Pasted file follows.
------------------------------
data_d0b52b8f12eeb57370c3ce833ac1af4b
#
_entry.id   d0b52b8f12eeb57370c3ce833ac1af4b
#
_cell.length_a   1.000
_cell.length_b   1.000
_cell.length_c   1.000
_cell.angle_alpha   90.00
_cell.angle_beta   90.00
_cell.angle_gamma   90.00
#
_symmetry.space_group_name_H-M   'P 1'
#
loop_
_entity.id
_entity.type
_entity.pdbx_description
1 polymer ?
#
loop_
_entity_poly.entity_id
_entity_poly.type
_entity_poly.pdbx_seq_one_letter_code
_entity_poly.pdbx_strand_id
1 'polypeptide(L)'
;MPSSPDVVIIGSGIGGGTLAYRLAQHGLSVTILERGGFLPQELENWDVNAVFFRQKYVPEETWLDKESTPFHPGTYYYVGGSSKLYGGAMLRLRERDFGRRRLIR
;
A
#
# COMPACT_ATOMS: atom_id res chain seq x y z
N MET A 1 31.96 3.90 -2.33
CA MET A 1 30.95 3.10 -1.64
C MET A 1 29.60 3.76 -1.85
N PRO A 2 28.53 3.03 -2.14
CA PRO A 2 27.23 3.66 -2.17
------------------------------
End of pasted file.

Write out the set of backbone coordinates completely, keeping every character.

data_d0b52b8f12eeb57370c3ce833ac1af4b
#
_entry.id   d0b52b8f12eeb57370c3ce833ac1af4b
#
_cell.length_a   1.000
_cell.length_b   1.000
_cell.length_c   1.000
_cell.angle_alpha   90.00
_cell.angle_beta   90.00
_cell.angle_gamma   90.00
#
_symmetry.space_group_name_H-M   'P 1'
#
loop_
_entity.id
_entity.type
_entity.pdbx_description
1 polymer ?
#
loop_
_entity_poly.entity_id
_entity_poly.type
_entity_poly.pdbx_seq_one_letter_code
_entity_poly.pdbx_strand_id
1 'polypeptide(L)'
;MPSSPDVVIIGSGIGGGTLAYRLAQHGLSVTILERGGFLPQELENWDVNAVFFRQKYVPEETWLDKESTPFHPGTYYYVGGSSKLYGGAMLRLRERDFGRRRLIR
;
A
#
# COMPACT_ATOMS: atom_id res chain seq x y z
N MET A 1 31.96 3.90 -2.33
CA MET A 1 30.95 3.10 -1.64
C MET A 1 29.60 3.76 -1.85
N PRO A 2 28.53 3.03 -2.14
CA PRO A 2 27.23 3.66 -2.17